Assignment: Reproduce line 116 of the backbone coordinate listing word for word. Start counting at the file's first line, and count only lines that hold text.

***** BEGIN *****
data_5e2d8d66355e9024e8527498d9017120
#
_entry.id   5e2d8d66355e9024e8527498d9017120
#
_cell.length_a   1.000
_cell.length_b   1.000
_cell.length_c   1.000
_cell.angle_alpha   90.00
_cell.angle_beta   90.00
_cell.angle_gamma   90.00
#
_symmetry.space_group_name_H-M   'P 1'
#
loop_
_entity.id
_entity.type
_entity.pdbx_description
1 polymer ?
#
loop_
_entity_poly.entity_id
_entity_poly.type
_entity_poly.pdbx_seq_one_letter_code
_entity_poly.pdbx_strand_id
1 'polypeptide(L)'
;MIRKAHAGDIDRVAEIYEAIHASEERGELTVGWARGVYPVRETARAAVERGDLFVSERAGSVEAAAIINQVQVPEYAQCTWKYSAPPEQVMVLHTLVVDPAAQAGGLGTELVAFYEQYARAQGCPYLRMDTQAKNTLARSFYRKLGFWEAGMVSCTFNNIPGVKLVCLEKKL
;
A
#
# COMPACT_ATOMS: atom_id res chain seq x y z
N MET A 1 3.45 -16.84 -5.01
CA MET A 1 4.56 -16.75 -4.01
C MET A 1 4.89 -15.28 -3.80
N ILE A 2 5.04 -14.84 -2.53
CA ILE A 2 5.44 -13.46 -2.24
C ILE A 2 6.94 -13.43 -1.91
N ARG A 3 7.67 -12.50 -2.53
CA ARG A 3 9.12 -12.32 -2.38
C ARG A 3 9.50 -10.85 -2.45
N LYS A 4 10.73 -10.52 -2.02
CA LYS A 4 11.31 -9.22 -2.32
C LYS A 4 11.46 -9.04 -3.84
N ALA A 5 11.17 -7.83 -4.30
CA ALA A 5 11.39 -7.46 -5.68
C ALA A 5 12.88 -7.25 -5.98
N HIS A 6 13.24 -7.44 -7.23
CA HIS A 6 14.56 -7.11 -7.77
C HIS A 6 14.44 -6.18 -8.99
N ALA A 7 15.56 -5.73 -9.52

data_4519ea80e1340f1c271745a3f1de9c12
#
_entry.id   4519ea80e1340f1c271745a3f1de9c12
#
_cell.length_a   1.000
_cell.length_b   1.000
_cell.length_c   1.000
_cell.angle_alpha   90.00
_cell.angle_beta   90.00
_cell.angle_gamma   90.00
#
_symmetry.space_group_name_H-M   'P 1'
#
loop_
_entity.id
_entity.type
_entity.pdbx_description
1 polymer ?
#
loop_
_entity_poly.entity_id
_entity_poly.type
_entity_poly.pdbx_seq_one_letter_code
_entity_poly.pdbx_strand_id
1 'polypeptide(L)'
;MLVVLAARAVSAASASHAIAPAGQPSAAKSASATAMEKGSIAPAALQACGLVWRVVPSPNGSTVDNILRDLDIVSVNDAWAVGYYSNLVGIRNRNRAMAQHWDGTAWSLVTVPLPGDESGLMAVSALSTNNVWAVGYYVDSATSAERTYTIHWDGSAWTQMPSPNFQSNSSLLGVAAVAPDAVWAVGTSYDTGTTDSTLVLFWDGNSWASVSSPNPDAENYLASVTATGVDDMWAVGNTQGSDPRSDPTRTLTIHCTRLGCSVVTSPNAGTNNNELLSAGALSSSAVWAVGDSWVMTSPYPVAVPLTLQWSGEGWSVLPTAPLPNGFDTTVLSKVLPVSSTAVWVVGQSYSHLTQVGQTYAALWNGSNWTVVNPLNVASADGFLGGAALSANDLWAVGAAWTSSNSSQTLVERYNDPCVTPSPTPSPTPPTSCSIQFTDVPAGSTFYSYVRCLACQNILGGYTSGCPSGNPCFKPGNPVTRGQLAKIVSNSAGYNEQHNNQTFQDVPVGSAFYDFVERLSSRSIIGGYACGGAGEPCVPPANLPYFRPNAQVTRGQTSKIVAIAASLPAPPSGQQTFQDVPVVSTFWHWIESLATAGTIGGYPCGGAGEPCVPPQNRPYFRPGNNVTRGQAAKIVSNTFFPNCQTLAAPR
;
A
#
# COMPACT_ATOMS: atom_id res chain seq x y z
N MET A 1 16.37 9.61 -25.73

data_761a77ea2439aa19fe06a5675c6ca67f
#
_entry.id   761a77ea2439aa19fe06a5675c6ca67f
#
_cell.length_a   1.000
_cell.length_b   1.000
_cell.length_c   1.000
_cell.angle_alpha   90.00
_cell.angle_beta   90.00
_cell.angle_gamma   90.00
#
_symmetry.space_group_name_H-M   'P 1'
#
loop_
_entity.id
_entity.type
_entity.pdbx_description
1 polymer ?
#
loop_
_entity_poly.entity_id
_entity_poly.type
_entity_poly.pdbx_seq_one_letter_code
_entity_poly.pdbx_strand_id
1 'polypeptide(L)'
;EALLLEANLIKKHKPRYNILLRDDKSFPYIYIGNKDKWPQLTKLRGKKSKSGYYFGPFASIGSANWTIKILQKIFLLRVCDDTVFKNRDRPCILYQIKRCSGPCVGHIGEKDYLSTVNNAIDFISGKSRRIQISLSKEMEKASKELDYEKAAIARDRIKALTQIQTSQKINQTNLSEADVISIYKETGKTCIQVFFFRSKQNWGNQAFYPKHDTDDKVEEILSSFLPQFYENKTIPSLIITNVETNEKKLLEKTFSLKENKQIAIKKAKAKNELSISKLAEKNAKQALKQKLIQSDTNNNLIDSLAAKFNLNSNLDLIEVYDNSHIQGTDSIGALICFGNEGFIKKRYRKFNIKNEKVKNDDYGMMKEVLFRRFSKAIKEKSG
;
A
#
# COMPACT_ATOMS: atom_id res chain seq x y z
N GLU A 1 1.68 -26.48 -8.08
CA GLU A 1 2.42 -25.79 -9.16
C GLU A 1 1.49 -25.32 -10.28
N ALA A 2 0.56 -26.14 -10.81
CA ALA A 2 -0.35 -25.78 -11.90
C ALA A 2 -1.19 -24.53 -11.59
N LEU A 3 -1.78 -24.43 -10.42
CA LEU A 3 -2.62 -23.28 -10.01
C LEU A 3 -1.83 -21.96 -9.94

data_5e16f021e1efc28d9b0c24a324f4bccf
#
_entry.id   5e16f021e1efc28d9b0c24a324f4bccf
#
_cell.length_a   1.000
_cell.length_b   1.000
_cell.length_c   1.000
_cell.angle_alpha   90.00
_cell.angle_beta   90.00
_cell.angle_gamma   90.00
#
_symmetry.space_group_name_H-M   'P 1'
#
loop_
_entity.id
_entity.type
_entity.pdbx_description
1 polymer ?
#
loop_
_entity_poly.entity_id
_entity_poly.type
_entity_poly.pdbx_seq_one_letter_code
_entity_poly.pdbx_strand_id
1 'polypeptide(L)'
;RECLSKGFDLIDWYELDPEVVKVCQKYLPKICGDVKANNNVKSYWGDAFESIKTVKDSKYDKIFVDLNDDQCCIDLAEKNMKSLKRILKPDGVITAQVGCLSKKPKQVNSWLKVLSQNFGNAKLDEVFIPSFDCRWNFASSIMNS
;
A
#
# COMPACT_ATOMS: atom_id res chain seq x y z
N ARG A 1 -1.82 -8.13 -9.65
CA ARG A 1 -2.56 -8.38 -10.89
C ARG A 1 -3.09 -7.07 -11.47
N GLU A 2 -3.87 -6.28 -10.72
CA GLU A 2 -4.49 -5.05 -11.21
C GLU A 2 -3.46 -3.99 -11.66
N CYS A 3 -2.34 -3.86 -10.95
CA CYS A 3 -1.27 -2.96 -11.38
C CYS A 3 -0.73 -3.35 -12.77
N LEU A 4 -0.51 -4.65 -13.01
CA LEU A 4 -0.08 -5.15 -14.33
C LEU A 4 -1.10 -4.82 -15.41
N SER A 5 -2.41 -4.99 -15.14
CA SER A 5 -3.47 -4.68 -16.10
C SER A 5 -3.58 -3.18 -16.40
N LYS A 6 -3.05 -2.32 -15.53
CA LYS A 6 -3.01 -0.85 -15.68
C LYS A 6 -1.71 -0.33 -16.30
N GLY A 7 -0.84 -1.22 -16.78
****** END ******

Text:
C ALA A 2 -1.19 -24.53 -11.59